The go-to book for manufacturing operations management for a generation has been The Goal by Jeff Cox and Eliyahu Goldratt. The book tells about transforming a failing plant using the Theory of Constraints and examples from life such as a Boy Scout hike.

Steel Toes and Stilettos: A True Story of Women Manufacturing Leaders and Lean Transformation Success by Shannon Karels and Kathy Miller captures my nomination for the manufacturing operations management story for the new generation. This first person account (told in sections by each of the authors) tells the story of how they assembled and led teams of three divisional automotive parts plants through a Lean transformation. The plants became clean, profitable, enthusiastic examples of how manufacturing can be done better.

Noticing, perhaps, that the authors are women, they use shoes as a metaphor for the journey and for the outline of the book. They also played with the metaphor of walking a mile in someone’s shoes. Part of the book discusses some of the work and planning involved from convincing people to try new ideas into having those same people (mostly) become creative participants in turning the plants around. Like all good stories, there are several levels. Another part of the story is how they managed to blend home life with the time consuming travel and meetings a turnaround requires. Still another part touches on some unique challenges women face in an overwhelmingly male culture.

Oh, and I think many grapes were killed in the making of this story. You’ll have to read the book to catch the meaning.

Note: I link to bookshop.org rather than to Amazon. This website supports your local independent bookstore. Just as I’m a fan of local coffee houses that provide direct trade coffee, I also support local bookstores.

What If?

The latest Tim Ferriss podcast features Jane McGonigal. I think it a disservice to label her a futurist (a term I’ve learned to dislike), but through her social game development she predicted something like the current pandemic in 2010.

Last summer I took my grandkids down to one of our water retention ponds so they could try out their remote controlled boat. They returned from wandering in the tall grass with a few ticks. I had not heard from any of the myriad dog owners in the community that there was a tick infestation problem.

The point of this aside—McGonigal pointed to a new ”pandemic” in the making. Some people are becoming severely allergic to animal protein. This could be anything from a hamburger to gelatin—something used for anything from gummy candy to medicine capsules. The allergy can cause hospitalization much like severe nut allergy. Your allergy could be aggravated just through smell, such as hanging out at a barbecue. Alpha-GAL comes from bites from the Lone Star tick. Tick populations and human populations are spreading and intersecting each other. What if enough people become infected to change the entire food supply?

I advise listening to the podcast for all the questions she raises. Questions we can all use to determine how we would react to possible future events. And how we could make things better or even change things for the better beforehand.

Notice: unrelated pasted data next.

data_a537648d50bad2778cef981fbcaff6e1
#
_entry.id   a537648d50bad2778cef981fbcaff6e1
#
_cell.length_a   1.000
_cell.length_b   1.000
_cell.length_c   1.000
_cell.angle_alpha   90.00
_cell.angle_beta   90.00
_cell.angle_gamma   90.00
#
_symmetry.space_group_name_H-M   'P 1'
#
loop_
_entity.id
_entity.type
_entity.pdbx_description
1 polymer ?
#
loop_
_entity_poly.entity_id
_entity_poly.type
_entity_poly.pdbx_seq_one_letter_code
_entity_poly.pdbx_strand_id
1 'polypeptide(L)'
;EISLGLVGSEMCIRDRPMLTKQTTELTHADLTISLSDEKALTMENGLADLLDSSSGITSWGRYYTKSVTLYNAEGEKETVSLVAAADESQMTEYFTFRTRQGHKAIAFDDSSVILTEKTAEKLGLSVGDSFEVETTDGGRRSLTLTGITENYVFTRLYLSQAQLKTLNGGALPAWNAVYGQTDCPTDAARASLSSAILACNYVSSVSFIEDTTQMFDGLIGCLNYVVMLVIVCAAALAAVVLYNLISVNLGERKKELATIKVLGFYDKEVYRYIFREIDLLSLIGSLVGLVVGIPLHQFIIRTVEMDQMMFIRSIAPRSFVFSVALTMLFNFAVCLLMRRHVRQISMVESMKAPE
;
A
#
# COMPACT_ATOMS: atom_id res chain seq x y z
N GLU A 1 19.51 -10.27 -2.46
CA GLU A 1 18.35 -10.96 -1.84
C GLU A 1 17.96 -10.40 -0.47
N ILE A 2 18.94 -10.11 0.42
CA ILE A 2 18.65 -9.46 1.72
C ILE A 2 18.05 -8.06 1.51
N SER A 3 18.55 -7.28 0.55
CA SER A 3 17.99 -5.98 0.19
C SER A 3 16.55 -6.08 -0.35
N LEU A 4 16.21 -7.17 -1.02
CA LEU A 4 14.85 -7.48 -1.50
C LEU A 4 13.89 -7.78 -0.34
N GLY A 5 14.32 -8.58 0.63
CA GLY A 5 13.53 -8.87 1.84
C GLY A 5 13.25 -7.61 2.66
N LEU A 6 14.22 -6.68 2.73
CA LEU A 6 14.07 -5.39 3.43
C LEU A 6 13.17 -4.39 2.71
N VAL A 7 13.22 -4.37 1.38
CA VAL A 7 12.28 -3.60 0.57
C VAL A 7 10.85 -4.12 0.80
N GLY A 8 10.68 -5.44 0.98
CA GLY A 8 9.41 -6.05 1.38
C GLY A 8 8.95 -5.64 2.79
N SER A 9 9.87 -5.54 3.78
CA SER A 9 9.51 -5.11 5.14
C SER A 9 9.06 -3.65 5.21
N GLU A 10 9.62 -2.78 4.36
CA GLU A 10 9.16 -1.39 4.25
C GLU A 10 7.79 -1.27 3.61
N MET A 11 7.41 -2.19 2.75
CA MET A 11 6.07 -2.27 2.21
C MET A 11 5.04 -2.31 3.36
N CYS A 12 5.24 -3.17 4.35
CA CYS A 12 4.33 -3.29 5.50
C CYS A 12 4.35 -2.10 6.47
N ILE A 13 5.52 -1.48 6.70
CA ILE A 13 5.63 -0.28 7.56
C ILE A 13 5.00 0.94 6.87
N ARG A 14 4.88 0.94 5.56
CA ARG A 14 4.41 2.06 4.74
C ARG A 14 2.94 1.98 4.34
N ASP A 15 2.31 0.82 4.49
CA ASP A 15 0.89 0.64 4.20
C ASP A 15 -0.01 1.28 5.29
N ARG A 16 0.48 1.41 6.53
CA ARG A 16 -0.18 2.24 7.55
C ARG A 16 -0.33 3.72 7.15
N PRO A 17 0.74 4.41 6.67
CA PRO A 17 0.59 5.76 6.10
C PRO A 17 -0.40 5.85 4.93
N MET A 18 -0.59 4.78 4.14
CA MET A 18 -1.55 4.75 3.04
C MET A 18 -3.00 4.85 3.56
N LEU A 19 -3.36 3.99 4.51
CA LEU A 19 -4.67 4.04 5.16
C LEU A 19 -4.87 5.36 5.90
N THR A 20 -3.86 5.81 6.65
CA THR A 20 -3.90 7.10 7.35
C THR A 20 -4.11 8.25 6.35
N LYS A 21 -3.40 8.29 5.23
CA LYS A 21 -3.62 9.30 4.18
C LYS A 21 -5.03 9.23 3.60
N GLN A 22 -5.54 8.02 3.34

I began thinking about manufacturing/production/automation.

What if all users become completely locked in by their current supplier?

What if that supplier goes out of business? Or is acquired with the acquiring company forcing customers to change?

What if the power grid fails?

What if we suddenly need a new power source?

What if geo-politics suddenly destroy the supply chain?

What if you suddenly had to change careers? (I’ve done that at least three times. What about you?)

What if…?

I have recorded podcast reflections on the ODVA meeting–237 It’s Too Complicated. Or, you can watch it on YouTube.

Taking a step back to look at some trends, some other networking news and developments you can find at The Manufacturing Connection include 5G and private networking and chip advances. This topic will heat up this year as more companies implement advanced networks for bandwidth and security.

Companies who have developed advanced product information management applications have been a new addition to my coverage. These companies develop algorithms and math to handle the complexity of managing huge numbers of product variations and supply chain issues.

A few years back the hot topic was IoT. Companies had IoT groups. Websites (and businesses around them) sprang up. I even got some business based on covering connectivity (read IoT). The groups have been disbanded. Coverage is changing. Stacey Higgenbotham of Stacey on IoT recently discussed her expanded areas of coverage. HPE’s Tom Bradicich still writes on IoT issues, but his position at HPE changed and broadened. HPE now refers to Edge-to-Cloud. I’ve always been broader than IoT, so I am not really affected. But I find how markets change interesting.

Open Source Software continues to make advances. There is continual news coming from the Linux Foundation and Industrial IoT Consortium.

Podcasts have been on my daily agenda for twenty years. Here are some recents that are interesting and educating:

Analysts Benedict Evans and Toni Cowen-Brown discuss current tech trends at Another Podcast. Check out “Asking Dumb Questions.”

John Gruber of Daring Fireball interviews Ken Locienda about the origins of the iPhone.

Listen to the most impassioned plea for science and math education I’ve heard on Moira Gunn’s TechNation podcast interview with George Yancopoulos.

I’ve practiced varieties of health and fitness activities for years. Peter Attia, MD, has become a favored source of information. Check out How Fructose Drives Metabolic Disease and The Science of Obesity.